On Oct 1, I had the pleasure of attending the Atlanta Yoga Conference and taking Sara Mingus’ Yin Yang Hipster Flow Workshop. Sara is the Director of North Shore Yoga in Chattanooga, TN and one of its founding partners.
She recently sold this bustling and successful studio to Susannah Herring of Nashville, TN (now Chattanooga too!) to focus more on her teaching and growing her family.
Since I’d be coming from Chattanooga as well, Sara suggested that we carpool to Atlanta together. I began practicing with Sara over three years ago and did my teacher training at North Shore Yoga. The 2 hour trip to the city was a welcome chance to reconnect with a friend and teacher as our busy schedules rarely leave time for more than a quick lunch catch-up. As we set out for AYC, the conversation quickly turned to yoga, teaching and our careers. It was Sara’s first foray into a workshop at this particular conference and while she is definitely an established teacher with a large and loyal following, she admitted to always feeling a little anticipation before leading a group of strangers.
One of Sara’s signatures as an instructor is her love of assists and adjustments. As a Registered Nurse, Sara’s medical background comes with extensive knowledge of human anatomy and structure. She teaches continuing education classes on assisting yoga students and has a strong and sure touch when she helps practitioners to deepen their postures. In her home studio, Sara knows her students’ abilities, injuries and individual quirks. She feels very comfortable assisting and adjusting them into more advanced asanas. But, Sara admits, a roomful of strangers can present challenges to someone who emphasizes the human touch during a sweaty and demanding flow sequence. It will take concentration and attention to detail for her to quickly ascertain the needs and abilities of the students in her workshop so she can safely guide them into their fullest expression of each pose.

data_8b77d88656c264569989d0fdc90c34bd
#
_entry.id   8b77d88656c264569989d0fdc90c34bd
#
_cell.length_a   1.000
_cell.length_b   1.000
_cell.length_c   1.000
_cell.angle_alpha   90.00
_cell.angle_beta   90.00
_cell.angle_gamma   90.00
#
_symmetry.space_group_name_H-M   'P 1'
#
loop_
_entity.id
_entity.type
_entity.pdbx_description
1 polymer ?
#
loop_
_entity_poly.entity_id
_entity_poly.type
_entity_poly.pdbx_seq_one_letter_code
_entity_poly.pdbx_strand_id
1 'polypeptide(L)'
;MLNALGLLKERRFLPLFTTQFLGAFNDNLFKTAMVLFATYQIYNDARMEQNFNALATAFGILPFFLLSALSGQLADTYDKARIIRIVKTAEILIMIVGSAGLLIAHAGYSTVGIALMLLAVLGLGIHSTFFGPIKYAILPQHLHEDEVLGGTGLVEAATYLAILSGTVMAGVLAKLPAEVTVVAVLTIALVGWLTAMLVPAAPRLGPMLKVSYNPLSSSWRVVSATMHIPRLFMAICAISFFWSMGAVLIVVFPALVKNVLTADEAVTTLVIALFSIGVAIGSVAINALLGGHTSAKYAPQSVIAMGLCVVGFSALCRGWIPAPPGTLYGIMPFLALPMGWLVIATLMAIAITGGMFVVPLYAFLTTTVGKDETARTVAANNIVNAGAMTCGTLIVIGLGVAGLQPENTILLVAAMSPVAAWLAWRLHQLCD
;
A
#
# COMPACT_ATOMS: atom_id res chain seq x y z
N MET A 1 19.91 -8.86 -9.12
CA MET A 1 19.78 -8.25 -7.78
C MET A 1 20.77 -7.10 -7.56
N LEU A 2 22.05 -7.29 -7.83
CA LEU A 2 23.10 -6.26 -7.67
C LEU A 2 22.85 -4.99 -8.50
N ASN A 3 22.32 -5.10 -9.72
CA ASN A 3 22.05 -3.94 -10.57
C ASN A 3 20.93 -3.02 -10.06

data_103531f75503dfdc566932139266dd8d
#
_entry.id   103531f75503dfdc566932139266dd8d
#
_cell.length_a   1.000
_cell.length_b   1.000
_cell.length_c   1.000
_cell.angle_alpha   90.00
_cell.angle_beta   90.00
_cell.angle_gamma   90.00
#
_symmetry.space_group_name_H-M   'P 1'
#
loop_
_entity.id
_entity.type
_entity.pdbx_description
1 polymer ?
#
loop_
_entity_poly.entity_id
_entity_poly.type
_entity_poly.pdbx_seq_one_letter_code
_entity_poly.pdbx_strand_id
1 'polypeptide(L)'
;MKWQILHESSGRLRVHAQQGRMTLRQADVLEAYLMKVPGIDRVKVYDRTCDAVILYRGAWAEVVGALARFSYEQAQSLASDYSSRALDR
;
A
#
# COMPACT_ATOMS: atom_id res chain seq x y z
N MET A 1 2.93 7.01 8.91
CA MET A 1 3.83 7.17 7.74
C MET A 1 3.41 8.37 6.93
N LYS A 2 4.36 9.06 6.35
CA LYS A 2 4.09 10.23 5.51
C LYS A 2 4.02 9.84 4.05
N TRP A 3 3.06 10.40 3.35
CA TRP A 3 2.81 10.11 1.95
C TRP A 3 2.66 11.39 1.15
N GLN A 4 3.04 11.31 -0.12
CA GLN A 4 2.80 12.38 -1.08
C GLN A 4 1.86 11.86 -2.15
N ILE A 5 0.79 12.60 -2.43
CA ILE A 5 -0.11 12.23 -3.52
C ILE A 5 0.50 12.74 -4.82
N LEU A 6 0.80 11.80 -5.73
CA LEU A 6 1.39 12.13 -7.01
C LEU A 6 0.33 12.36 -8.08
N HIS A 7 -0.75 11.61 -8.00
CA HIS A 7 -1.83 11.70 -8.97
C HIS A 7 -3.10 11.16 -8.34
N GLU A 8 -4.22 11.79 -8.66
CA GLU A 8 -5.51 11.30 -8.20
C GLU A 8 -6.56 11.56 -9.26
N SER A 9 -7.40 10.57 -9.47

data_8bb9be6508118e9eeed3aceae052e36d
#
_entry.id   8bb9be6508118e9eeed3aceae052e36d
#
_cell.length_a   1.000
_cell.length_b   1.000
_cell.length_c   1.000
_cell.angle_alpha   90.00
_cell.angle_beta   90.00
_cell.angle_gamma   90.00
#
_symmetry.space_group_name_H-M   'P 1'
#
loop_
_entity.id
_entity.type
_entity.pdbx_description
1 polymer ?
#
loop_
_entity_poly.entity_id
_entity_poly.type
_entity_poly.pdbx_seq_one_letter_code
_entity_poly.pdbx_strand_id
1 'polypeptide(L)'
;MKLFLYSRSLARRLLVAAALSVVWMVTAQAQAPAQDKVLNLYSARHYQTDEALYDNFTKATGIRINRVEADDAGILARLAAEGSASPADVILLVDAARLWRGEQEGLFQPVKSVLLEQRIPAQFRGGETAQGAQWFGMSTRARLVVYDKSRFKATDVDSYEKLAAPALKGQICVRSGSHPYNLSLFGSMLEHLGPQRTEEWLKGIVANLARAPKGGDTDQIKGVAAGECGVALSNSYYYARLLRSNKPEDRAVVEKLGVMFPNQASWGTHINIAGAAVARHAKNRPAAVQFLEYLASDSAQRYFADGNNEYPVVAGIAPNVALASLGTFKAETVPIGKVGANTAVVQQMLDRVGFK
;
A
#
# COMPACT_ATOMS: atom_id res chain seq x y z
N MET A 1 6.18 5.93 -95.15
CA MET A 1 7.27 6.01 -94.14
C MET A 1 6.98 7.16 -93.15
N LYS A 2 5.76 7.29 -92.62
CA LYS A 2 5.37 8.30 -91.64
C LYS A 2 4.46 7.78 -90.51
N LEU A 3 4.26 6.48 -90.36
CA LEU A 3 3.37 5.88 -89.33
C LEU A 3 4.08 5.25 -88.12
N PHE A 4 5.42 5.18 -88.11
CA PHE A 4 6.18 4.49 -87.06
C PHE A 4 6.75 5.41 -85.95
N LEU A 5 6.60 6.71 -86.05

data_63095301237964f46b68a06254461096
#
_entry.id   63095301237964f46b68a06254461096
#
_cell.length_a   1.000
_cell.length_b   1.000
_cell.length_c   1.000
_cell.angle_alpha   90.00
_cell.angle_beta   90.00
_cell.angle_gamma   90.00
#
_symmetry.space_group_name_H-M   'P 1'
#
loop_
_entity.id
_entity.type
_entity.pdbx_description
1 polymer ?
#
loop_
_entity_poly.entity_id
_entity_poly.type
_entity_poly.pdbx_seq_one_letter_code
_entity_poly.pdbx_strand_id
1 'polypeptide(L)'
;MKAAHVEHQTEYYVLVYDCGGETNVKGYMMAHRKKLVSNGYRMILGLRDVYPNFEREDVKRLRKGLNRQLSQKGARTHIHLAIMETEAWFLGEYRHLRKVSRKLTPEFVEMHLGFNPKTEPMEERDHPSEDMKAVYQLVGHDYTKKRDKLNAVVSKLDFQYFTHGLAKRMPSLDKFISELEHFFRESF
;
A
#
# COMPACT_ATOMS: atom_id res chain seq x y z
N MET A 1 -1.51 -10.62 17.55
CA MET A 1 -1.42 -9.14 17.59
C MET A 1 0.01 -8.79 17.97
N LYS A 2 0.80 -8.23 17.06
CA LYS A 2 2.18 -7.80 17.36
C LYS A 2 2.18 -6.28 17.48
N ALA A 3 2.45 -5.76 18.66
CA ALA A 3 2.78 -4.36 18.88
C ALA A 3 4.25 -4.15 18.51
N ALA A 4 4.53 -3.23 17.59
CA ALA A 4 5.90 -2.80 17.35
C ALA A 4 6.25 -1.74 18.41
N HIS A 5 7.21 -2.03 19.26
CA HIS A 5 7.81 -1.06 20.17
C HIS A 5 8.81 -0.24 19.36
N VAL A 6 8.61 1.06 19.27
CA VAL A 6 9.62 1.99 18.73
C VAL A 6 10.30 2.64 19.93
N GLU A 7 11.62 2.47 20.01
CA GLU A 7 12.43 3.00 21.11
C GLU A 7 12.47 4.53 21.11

In Atlanta, we are greeted by one of the AYC organizers, Nicole Jurovics. The reception area is orderly and inviting. We are given gift bags with snacks, water and some great coupons and samples.
We are also invited to attend a film viewing after the day’s classes conclude. I’m reminded for the millionth time how privileged we are to work in such an industry as this one. Sara and I take a few moments to peruse the market place. She purchases a leather cuff from one of the hand made jewelry vendors and slides it on her wrist right away. We chat with reps from various brands and a nearby retreat center (look for a post on the Dahlonega Spa Resort next week) before making our way to the studio.
The previous workshop is still in Savasana when we get to the studio so we go to the dressing room to chat. Sara seems more at ease now that we’ve arrived and met some of the attendees. She informs me that the theme of her workshop will be “letting go of the familiar”. The prior class has ended and the dressing room fills up with yogis energized after their practice. As Sara pulls her hair back into a band and breezes out the door, it is clear that she has begun to embrace the unfamiliar element of this conference and is excited to greet the new faces.
I roll my mat out and briefly greet a dear friend, Mike Fecht (more on this amazing person soon!). He informs me that he taught two classes that morning, took one two hour workshop mid-day and is now settling in for two hours with Sara. Mike admits he’s tired but excited. Having practiced with Sara many times, I admire his endurance….I know this is going to be a challenging class.